Goroskop Maia 2012
Buildings Functional Areas NCO Area Building 108: Post Chapel
Building 108: Post Chapel (Chapel of St. Sebastian)


North and east facades of the Post Chapel in 2005.



STYLE: Spanish Colonial Mission

PRINCIPAL ALTERATIONS: Louvers added to bell tower (ca. 1920-1940); shed-roofed addition at rear (probably 1950s)

OTHER DESIGNATIONS: Building 21 (1909-1941); Building 77 (1941-1957)




DESCRIPTION:  The Post Chapel was a modest building designed for Christian religious services. It had a capacity of less than 200 worshippers. When dedicated, it was named the Chapel of St. Sebastian, patron saint of archers, gunsmiths and soldiers. It was known to Fort Slocum’s personnel by this name as well as by its less ecclesiastical official Army name.

Location of Post Chapel (Chapel of St. Sebastian).


Like most chapels built on U.S. Army posts before the Second World War, Fort Slocum’s structure was paid for by private funds, and its design did not follow a standardized plan. Its architect is unidentified, but it was built by the firm of Peter Doern, a New Rochelle contractor.

The architectural style of the Post Chapel was not typical of Fort Slocum’s buildings. It was the sole example of Spanish Colonial Mission architecture, and it was one of the few buildings on the post that used stucco walls as part of its original design.

The building was a simple end-gabled structure. It incorporated a low bell tower to the left of the main entrance. The roofs of both the gabled section of the building and the bell tower were clad in red clay tiles. The red tiles handsomely set off the creamy-white sand-finish stucco walls. The shed-roof of the later addition at the rear, however, was clad with common asphalt shingles.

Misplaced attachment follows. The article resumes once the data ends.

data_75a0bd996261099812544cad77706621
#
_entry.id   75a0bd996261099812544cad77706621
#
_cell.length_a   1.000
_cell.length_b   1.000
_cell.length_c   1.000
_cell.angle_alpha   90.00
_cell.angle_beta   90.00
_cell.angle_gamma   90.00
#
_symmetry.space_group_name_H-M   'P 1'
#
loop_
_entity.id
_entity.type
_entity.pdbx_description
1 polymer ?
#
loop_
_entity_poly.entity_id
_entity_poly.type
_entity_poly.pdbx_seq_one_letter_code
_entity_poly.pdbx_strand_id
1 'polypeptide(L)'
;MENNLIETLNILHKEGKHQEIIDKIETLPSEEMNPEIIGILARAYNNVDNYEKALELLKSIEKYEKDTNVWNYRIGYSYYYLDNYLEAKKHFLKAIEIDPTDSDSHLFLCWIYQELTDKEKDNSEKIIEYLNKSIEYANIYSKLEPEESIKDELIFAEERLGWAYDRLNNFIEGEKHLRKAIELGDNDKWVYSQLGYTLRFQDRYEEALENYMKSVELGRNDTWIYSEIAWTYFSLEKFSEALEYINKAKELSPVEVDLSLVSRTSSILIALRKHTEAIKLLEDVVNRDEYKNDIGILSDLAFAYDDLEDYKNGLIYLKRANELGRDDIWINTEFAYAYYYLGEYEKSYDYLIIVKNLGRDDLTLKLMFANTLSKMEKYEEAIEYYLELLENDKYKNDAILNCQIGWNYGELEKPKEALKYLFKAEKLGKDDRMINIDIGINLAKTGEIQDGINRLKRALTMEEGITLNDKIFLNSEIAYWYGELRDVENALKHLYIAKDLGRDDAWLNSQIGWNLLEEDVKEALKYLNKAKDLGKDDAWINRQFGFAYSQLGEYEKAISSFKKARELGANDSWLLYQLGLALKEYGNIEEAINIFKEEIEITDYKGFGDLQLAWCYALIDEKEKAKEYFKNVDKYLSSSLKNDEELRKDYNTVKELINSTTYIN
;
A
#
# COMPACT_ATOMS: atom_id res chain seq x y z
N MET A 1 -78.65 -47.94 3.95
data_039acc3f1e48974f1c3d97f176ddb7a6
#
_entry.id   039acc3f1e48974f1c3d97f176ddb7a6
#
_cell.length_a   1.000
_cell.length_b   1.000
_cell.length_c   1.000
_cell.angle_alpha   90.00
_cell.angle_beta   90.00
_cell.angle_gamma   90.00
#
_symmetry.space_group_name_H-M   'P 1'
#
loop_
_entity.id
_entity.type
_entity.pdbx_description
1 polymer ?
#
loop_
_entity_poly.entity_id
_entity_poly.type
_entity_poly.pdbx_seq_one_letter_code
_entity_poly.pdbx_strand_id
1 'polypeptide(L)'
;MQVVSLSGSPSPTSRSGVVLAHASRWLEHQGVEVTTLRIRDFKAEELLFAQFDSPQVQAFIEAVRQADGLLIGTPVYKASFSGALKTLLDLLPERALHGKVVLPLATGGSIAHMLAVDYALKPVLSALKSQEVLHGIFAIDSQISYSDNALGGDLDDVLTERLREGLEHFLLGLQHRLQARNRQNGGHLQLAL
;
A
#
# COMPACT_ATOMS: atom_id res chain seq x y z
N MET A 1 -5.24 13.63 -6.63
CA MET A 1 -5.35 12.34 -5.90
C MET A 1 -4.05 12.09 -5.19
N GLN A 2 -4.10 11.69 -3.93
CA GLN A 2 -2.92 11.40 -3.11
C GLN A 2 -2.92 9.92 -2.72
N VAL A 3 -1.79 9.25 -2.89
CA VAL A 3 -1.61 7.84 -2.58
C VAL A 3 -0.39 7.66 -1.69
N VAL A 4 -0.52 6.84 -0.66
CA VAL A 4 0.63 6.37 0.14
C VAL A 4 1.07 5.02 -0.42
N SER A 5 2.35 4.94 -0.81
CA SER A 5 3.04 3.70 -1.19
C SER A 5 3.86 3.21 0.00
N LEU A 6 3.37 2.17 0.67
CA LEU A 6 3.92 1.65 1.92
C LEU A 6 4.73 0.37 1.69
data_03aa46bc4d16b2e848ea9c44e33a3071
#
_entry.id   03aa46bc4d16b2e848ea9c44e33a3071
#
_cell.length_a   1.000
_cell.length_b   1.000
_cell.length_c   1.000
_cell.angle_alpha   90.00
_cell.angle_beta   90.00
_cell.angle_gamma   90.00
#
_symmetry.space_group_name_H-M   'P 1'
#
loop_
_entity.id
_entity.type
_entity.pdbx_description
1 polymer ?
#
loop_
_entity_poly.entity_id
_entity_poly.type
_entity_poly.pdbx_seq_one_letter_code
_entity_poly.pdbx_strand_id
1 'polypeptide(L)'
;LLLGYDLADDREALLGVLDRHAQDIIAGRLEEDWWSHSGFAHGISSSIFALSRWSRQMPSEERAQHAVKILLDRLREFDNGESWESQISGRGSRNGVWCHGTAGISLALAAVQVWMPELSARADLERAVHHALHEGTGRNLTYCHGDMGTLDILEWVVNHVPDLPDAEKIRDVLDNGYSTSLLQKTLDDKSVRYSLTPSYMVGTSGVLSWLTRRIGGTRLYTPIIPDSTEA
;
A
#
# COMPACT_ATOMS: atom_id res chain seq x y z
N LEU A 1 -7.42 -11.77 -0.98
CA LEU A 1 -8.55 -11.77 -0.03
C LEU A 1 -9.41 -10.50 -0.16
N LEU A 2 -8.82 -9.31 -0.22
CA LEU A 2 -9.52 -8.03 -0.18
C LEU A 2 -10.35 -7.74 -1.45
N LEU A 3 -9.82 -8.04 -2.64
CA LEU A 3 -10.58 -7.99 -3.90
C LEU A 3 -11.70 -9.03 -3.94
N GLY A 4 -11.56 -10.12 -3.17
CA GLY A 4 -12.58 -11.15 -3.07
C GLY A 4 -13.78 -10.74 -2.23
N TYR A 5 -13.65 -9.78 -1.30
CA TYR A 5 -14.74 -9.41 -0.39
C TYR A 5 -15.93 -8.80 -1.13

The building had exposed rafter ends, which were cut in a scrollwork pattern, and the porch over the main entrance was supported by heavy brackets. The rows of tall, deep, round-arch windows along the chapel’s two long sides were originally filled with stained glass.

Inside the chapel, the nave and sanctuary essentially comprised a single large rectangular room. The interior was plain. The floor and ceiling were planked in wood; the walls were light-colored stucco.


The Post Chapel (also called the Chapel of St. Sebastian) in 1939.

HISTORICAL NOTES: More than most buildings at Fort Slocum, the Post Chapel embodied the longstanding connections between the Army post and the community of New Rochelle. The chapel was built with funds raised in the community; it was sometimes managed and staffed by members of the community; and it occasionally served the community outside the post.
Rev. Thomas P. McLoughlin played a leading role in building the chapel. Rev. McLoughlin was rector of the Church of the Blessed Sacrament, New Rochelle’s oldest Roman Catholic parish. In 1907 he sought permission to build the chapel from President Theodore Roosevelt, and by 1909 he had raised the funds for its construction.

The Post Chapel was dedicated on November 14, 1909, in ceremonies that included Archbishop John M. Farley, Archbishop of New York. Archbishop Farley, who had recently returned from a visit to Rome, brought papal blessings to the chapel and the assembled soldiers.

Rev. McLoughlin conceived the chapel to fill a deep need at Fort Slocum, since it would offer Catholic soldiers and recruits sacraments and spiritual guidance not readily available from the Army’s predominantly Protestant corps of chaplains. At the same time, however, the chapel also had a mandate to serve non-Catholics.

The extent to which the Post Chapel served these two groups seems to have varied over time. At certain periods, the chapel was used by both Catholics and Protestants, generally by sharing the building for services held at different times, but occasionally through joint rituals and services. At other times, such as during the 1950s, when the Chaplain School provided two Protestant chapels, the Post Chapel was used exclusively for Catholic services.

When Fort Slocum closed in 1965, the Church of the Blessed Sacrament retrieved and distributed the chapel furnishings. The church itself retained three of the chapel’s stained glass windows and distributed five to churches in the Bronx.